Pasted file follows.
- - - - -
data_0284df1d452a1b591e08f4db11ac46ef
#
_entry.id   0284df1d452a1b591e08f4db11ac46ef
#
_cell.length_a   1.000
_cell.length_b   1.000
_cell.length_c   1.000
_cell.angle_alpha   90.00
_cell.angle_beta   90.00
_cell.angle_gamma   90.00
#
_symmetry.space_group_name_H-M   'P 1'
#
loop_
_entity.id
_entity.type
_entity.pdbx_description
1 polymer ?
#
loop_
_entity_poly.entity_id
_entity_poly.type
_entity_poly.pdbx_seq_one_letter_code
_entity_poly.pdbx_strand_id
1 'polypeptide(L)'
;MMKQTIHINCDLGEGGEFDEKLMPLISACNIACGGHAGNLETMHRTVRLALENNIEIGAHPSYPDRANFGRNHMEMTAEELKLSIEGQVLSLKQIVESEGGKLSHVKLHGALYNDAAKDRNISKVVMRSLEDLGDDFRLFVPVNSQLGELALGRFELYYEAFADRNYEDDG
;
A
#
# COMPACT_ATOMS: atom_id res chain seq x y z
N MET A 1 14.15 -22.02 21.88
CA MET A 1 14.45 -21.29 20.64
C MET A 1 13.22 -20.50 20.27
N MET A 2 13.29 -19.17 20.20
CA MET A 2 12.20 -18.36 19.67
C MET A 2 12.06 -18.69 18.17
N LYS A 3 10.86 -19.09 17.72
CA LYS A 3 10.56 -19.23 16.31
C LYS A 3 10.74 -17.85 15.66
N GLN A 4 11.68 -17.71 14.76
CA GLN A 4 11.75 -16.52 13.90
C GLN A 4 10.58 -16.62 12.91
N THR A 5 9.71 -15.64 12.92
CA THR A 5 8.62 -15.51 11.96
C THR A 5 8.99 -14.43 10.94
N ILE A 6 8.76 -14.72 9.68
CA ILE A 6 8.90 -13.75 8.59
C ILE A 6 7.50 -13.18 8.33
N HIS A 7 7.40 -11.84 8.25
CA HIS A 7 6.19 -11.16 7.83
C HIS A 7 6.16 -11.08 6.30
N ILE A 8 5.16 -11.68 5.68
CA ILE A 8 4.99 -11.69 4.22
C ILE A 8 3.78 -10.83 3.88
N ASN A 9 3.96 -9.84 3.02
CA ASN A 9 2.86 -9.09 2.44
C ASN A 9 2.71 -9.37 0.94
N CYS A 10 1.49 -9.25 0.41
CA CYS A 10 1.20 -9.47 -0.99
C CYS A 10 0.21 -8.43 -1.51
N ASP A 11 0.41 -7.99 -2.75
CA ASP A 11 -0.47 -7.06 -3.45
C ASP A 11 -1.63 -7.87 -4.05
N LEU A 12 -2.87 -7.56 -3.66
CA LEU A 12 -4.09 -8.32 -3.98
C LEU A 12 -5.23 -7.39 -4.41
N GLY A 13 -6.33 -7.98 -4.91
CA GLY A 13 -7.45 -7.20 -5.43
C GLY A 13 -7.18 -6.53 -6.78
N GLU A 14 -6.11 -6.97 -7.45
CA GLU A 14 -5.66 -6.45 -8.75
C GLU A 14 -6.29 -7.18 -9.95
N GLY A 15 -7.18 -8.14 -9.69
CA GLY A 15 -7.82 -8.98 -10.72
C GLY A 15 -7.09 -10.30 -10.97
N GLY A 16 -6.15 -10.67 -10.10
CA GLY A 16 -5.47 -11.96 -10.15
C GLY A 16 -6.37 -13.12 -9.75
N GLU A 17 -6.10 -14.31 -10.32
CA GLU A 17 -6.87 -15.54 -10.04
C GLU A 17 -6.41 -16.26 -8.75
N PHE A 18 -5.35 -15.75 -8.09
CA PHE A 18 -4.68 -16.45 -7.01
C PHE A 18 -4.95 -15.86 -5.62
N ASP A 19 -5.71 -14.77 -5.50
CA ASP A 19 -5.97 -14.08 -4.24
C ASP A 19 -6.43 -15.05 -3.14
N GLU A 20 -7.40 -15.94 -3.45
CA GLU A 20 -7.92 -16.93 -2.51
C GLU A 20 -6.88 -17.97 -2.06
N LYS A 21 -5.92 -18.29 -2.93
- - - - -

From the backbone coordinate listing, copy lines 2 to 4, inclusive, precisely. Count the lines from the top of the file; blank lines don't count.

#
_entry.id   0284df1d452a1b591e08f4db11ac46ef
#